5. S

    Why Fluorescence is detected @right angle to the excitation?

    Hi everybody, I would like to know what would be the best angle (or best geometry) to put the detector relative to the light source in order to observe the emission radiation from the fluorescent materials? As I know the most common geometry used for fluorescence is right angle observation...
  6. H

    Looking for the right fluorescent compound

    Hi I'm searching for one or more fluorescent compounds with the following characteristics: 1. High quantum efficiency > 0.85 2. 200-400nm excitation range. 3. Approximately 440nm, 625nm or 678nm emmission range 4. Decent stability (At least 30 days) Does anyone know of a either specific...
  7. patrickbotros

    Explain Different Types of Light Microscopy

    Okay so first I would like someone to add detail to my descriptions of different types of light microscopy. Here's what I know: Brightfield (unstained): standard view of partially opaque, live cells. Brightfield (stained): standard view of colored, dead cells. Phase Contrast: Not sure how it...
  8. G

    Fluorescent lamp: who emits UV?

    Hi everyone, searching on the web about how the fluorescent lamps work, I cannot understand if the UV is emitted by the noble gas or the mercury. For what I understand, both of them ionize, and the UV light is emitted after the collision of the electrons with the atoms, but I would like to...
  9. B0b-A

    Can pure water fluoresce ?

    Can pure* water be made to fluoresce if illuminated by some particular frequency of Ultra-Violet light ? [* No chemicals added ]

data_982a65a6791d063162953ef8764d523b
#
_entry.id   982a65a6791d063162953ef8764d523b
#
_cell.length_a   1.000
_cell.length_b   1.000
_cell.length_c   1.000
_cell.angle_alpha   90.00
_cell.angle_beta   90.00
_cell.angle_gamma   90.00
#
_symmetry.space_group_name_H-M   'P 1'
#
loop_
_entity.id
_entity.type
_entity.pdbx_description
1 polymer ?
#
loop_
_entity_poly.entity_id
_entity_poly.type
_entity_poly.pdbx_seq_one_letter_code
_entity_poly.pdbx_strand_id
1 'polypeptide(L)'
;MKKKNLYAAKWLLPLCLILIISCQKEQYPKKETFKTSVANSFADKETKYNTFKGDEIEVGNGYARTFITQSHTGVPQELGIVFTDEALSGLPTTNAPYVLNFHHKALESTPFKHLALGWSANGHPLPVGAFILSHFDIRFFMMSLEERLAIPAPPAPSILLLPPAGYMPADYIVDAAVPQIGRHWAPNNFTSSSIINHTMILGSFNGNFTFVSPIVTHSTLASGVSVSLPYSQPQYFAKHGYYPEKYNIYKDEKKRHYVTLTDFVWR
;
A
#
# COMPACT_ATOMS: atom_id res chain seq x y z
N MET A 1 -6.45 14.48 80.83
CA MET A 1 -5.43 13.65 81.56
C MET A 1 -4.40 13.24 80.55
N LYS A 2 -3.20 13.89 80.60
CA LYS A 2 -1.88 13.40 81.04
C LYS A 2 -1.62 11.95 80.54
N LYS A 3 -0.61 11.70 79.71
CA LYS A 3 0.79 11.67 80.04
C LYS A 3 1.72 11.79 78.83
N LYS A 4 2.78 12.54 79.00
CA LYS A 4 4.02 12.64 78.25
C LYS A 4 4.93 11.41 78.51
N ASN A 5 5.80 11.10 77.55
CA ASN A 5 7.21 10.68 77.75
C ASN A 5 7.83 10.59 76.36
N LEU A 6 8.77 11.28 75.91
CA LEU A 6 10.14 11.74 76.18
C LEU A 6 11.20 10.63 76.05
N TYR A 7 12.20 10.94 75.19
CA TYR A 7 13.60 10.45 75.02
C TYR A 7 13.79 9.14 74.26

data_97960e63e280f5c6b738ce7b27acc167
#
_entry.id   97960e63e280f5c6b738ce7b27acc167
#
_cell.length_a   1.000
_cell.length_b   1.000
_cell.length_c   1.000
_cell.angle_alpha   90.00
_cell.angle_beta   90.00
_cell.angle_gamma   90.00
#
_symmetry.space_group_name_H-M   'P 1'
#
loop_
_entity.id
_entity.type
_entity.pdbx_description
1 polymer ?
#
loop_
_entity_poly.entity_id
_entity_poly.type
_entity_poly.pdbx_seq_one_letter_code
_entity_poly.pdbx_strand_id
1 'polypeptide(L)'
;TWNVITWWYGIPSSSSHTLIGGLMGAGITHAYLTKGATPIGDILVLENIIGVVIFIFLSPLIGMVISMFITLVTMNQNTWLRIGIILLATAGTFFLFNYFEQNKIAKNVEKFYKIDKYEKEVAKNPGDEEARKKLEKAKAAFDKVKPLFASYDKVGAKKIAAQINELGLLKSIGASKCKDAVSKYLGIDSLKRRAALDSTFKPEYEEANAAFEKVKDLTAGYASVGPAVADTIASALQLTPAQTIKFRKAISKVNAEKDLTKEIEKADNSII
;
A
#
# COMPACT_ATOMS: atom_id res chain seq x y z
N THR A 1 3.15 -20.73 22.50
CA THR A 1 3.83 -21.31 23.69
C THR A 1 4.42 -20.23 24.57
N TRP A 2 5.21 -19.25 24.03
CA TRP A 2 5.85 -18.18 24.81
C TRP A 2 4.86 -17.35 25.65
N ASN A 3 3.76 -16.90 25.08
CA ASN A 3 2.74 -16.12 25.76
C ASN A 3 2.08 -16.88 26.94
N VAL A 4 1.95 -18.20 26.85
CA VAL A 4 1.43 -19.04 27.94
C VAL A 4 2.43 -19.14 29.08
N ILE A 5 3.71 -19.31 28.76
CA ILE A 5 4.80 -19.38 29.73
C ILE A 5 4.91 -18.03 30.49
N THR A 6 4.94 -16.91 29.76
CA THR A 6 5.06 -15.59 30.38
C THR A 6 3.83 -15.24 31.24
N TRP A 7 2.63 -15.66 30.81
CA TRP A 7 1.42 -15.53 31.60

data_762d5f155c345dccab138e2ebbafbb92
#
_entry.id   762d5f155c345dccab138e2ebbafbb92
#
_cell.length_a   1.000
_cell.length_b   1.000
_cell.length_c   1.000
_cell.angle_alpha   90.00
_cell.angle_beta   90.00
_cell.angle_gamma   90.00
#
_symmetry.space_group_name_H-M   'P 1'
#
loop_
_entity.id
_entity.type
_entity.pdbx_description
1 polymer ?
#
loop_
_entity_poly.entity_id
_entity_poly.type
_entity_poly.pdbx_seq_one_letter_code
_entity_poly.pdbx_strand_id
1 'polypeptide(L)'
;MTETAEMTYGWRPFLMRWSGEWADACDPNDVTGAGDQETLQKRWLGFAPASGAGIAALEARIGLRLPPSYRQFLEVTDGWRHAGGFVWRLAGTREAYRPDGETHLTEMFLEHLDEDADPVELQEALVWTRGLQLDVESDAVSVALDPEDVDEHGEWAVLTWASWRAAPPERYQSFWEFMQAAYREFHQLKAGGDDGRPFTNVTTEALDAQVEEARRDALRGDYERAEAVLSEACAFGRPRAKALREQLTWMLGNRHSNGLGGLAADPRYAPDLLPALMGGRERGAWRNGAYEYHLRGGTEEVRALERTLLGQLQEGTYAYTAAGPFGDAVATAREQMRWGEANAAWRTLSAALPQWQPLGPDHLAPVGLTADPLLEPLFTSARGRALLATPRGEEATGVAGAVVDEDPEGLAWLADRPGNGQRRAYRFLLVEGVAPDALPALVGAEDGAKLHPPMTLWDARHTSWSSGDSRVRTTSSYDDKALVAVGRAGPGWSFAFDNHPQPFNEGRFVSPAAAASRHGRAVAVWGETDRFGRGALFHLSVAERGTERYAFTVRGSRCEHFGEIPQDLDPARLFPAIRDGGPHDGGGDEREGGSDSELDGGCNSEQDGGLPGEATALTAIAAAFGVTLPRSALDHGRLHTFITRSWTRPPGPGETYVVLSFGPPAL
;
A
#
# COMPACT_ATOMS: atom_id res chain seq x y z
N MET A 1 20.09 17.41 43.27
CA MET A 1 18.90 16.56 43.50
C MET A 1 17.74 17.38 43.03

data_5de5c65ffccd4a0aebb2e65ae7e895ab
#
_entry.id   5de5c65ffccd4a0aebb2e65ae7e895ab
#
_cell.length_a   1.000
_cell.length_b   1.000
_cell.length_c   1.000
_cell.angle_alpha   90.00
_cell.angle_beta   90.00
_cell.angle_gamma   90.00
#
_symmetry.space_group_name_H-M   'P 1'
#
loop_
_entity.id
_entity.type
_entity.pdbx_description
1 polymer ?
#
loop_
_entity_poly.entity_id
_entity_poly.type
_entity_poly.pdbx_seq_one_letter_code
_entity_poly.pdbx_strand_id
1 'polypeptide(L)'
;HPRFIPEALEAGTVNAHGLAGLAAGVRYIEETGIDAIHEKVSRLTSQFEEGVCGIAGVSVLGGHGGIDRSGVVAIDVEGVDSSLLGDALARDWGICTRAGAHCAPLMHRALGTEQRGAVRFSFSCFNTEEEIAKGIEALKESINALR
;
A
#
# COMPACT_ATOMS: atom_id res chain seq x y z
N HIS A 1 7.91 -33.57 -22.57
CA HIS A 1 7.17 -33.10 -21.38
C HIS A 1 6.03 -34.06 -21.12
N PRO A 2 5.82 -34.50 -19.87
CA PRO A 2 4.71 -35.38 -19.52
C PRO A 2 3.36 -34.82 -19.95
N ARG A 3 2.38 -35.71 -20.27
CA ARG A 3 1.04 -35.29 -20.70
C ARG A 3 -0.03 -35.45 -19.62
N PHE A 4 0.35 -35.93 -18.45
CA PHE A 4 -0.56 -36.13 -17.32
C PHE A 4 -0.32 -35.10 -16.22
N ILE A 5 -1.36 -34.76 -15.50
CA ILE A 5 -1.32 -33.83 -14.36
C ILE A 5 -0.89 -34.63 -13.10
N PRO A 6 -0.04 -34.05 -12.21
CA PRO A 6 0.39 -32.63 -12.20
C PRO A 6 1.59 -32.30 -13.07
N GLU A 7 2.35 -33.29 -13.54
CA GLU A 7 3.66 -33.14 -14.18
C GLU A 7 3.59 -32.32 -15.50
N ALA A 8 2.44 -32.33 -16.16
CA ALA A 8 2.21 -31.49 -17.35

10. G

    Dichroic mirrors that reflect two wavelengths

    In fluorescence microscopy, dichroic mirrors reflect light under a critical wavelength (used to excite the sample) and transmit light over a critical wavelength (emission light from the sample). Are there mirrors that reflect two different wavelengths of light and transmit the rest? Essentially...
  11. S

    488nm LED's?

    Why can't I find any LED's at 488nm? I am trying to find a cheaper light source than the traditional argon ion laser for a possible fluorescence activated cell sorter. See link below for schematic. Does anybody know a good retail site for lights in this spectrum I can't find good results with...
  12. N

    Is CFL an inductive load?

    As far as I know, Compact Fluorescent Lamp (CFL) is an inductive load. I understand that inductive load doesn't allow an immediate change in current. When the circuit was initially open (through open switch) then became close, the inductive load was energized. So opening again the circuit after...
  13. B

    Bi-directional transport of light

    In several fiber-optic-based probes in medical imaging fields, the light travels towards an object through an optical fiber (or even free space), interacts with the object and then travels back through the same fiber (or the same path in free space) and is captured by a camera or photodetector...